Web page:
After millions of years of existing as a harmless infection of aquatic birds, some strains of avian flu have developed the ability to mutate into highly pathogenic forms that may not only be deadly for birds, but potentially more dangerous for humans as well. Experts from the World Health Organization, the World Organization for Animal Health, and the Food and Agriculture Organization of the United Nations have joined leading scientists in implicating industrialized poultry production for providing fertile ground for the transformation of benign bird flu into highly pathogenic strains.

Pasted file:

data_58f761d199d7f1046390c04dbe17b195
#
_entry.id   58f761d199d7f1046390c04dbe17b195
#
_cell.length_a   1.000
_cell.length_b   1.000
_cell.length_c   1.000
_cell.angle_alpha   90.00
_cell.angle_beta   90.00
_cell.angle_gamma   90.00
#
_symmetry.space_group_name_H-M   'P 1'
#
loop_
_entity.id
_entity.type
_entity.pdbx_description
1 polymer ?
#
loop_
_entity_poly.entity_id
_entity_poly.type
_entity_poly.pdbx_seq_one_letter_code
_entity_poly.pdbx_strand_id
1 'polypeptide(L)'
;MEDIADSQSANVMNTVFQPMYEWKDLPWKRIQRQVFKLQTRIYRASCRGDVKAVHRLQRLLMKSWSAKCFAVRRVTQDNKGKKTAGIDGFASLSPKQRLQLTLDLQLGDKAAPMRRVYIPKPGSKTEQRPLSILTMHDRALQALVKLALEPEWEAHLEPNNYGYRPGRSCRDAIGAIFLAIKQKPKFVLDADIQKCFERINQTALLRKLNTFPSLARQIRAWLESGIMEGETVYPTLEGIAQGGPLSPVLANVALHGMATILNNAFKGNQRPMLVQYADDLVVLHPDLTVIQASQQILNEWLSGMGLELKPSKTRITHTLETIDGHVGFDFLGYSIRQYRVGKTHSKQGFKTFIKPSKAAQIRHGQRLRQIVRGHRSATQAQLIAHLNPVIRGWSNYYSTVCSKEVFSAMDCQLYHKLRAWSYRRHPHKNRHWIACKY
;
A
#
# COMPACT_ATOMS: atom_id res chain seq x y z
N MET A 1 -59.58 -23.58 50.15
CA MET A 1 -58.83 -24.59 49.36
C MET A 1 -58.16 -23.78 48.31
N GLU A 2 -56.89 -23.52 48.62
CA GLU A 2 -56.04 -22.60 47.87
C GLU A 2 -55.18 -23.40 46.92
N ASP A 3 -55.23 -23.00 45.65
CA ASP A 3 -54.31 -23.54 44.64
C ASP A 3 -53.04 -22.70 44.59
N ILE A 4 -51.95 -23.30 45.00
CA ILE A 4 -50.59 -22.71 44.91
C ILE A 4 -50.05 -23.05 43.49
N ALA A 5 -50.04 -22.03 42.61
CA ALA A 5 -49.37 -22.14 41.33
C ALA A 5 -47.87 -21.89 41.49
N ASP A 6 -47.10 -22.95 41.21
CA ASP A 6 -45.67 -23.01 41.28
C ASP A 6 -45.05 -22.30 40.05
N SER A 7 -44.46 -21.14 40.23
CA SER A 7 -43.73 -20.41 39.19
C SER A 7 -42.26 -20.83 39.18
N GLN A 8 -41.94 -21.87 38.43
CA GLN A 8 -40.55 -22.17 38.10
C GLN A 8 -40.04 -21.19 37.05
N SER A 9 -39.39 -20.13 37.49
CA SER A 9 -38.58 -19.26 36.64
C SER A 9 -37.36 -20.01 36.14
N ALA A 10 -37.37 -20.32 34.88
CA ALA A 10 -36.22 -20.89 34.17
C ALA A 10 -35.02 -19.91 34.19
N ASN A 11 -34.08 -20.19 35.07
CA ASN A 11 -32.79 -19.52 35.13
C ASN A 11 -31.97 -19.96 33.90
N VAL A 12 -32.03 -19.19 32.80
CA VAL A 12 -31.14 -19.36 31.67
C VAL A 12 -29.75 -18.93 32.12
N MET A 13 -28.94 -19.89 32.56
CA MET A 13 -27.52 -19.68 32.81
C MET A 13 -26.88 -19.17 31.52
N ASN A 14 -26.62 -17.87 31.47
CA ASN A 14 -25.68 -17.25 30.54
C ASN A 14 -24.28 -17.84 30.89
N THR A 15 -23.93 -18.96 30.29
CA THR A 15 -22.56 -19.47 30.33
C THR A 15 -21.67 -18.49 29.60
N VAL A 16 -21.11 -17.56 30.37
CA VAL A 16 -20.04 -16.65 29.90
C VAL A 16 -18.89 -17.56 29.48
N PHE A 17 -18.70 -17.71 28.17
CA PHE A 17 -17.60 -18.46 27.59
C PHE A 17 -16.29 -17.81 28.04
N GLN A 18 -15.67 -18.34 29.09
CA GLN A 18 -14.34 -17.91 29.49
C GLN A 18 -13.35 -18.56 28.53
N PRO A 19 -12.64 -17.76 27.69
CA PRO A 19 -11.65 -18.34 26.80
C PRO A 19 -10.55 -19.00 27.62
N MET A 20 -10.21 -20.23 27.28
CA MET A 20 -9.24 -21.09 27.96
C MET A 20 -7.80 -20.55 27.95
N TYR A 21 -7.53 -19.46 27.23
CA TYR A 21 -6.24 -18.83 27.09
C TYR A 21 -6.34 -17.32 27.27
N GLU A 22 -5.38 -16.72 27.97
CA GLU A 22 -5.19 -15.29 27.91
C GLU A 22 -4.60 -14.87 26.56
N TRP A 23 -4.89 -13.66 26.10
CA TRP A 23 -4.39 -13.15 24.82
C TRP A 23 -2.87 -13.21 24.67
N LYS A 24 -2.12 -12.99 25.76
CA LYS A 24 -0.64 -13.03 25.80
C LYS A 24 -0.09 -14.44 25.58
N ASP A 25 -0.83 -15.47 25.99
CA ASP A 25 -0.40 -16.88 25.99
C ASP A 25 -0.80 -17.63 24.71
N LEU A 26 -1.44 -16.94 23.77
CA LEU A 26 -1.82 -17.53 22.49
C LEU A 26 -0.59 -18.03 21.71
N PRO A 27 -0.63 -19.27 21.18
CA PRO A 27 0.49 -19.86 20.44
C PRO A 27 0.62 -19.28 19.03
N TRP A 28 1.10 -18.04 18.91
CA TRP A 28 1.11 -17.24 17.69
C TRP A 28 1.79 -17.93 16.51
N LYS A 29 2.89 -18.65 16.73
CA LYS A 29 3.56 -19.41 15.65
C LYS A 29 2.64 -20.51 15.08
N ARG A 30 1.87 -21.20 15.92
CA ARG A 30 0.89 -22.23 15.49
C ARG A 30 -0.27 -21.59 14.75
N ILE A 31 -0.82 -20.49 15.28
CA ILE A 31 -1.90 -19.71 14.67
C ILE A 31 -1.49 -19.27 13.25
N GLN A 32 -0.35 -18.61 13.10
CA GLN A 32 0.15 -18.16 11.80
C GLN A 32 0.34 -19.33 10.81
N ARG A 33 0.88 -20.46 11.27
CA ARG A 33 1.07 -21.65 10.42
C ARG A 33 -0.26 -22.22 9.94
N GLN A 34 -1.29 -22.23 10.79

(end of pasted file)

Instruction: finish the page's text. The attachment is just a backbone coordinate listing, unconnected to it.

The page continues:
Live bird markets can be the conduit by which waterfowl viruses enter into industrial poultry populations and have been identified as playing a critical role in the emergence of H5N1, a deadly strain of avian influenza threatening to trigger a human flu pandemic. In response, Asian countries are shutting them down. In the United States, live bird markets have been tied to domestic outbreaks of highly pathogenic avian influenza and have been described by U.S. Department of Agriculture poultry researchers as the “missing link in the epidemiology of avian influenza,”1 yet hundreds of these retail storefront slaughter markets still operate across the country, processing tens of millions of birds annually.
The Humane Society of the United States, "An HSUS Report: Human Health Implications of U.S. Live Bird Markets in the Spread of Avian Influenza" (2007). EHH. 9.